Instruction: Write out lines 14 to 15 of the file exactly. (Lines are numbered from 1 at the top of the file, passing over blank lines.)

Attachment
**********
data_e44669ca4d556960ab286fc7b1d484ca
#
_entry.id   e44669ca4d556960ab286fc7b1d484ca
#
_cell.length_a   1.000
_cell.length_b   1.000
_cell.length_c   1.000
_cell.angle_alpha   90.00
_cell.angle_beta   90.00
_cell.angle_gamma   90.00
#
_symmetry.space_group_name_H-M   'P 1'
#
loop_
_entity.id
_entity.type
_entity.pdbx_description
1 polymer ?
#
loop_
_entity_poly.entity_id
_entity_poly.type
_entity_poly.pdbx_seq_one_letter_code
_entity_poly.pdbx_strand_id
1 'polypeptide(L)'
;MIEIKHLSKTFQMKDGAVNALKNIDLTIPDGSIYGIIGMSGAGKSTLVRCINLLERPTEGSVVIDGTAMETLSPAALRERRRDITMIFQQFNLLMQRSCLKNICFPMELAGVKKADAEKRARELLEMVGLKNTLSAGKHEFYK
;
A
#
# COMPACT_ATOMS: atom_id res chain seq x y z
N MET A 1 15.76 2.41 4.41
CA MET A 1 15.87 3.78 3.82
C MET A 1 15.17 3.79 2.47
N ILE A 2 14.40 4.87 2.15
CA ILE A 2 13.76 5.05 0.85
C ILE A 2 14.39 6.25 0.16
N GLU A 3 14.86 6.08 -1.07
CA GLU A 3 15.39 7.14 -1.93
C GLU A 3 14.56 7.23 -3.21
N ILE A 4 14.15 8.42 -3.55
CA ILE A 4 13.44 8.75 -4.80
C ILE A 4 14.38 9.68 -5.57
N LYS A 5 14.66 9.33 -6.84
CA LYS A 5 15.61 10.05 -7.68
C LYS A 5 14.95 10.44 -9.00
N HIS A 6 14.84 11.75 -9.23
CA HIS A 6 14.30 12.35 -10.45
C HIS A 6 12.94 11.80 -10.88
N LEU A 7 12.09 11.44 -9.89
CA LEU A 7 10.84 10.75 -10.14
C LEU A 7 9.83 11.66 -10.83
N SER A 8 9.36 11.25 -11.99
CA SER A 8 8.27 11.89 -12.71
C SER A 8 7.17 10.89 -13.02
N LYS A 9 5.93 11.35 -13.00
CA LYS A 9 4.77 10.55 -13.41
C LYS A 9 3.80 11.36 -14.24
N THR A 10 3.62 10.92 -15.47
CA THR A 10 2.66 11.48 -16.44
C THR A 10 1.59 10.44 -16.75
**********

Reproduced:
loop_
_entity.id